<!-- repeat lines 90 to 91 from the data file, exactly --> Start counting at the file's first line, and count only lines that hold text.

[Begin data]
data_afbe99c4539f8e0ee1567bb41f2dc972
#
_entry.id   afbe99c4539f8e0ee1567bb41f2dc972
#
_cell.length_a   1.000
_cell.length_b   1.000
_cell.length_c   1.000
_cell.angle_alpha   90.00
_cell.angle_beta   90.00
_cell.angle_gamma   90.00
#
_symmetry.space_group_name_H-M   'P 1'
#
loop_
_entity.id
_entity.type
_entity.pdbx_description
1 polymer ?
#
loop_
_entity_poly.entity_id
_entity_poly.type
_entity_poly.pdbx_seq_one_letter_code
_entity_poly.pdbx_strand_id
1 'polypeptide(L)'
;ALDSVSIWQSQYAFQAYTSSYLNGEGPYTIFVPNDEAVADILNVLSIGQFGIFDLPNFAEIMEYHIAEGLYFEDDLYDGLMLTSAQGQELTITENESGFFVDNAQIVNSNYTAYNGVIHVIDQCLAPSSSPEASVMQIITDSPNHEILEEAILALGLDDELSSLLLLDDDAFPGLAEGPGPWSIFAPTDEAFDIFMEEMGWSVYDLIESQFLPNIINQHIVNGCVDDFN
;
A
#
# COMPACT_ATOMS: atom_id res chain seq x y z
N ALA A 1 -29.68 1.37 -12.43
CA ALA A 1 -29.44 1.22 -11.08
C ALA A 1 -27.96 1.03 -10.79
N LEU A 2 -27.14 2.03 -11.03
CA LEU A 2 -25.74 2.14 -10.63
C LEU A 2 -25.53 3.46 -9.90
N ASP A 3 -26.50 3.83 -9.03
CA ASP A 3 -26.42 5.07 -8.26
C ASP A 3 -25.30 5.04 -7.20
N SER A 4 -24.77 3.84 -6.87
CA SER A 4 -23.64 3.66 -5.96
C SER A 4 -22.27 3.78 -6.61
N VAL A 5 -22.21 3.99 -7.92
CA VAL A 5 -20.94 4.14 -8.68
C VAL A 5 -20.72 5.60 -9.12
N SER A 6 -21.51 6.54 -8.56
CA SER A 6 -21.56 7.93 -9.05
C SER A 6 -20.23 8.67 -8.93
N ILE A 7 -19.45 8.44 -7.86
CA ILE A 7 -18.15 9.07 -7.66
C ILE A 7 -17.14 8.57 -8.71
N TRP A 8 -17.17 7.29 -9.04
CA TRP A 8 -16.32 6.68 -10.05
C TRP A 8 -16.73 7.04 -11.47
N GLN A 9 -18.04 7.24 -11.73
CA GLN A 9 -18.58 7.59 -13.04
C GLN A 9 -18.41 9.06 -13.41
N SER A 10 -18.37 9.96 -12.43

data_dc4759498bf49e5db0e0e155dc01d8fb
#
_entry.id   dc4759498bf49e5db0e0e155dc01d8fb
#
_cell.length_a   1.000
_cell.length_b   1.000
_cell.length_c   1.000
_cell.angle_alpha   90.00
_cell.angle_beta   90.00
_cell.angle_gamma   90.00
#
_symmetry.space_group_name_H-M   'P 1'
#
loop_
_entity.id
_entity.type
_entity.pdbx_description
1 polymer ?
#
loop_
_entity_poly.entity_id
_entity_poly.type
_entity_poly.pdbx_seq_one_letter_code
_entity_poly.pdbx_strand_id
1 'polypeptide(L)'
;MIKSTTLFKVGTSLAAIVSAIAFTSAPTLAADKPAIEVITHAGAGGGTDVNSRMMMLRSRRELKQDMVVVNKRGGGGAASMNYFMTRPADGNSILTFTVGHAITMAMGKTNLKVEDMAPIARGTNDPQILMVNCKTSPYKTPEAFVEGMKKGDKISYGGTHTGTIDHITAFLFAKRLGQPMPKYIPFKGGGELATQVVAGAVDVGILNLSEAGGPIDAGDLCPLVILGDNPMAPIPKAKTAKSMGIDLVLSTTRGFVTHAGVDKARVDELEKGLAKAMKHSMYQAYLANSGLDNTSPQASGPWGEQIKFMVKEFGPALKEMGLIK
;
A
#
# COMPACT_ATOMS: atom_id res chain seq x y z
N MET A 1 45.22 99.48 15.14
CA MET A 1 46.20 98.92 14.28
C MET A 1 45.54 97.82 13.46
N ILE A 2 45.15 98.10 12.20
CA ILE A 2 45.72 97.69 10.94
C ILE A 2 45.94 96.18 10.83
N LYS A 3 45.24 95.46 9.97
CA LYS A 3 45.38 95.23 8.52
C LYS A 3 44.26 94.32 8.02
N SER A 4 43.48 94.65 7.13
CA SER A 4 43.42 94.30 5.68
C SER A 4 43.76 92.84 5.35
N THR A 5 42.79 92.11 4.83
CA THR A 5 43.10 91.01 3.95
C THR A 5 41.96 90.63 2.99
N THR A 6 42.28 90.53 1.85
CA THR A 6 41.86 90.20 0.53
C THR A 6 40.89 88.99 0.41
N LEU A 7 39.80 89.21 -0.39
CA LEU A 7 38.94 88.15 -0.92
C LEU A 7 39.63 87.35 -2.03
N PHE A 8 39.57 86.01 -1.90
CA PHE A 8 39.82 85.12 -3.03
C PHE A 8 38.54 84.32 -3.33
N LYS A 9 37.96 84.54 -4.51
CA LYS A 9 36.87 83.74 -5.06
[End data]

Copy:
CA MET A 1 46.20 98.92 14.28
C MET A 1 45.54 97.82 13.46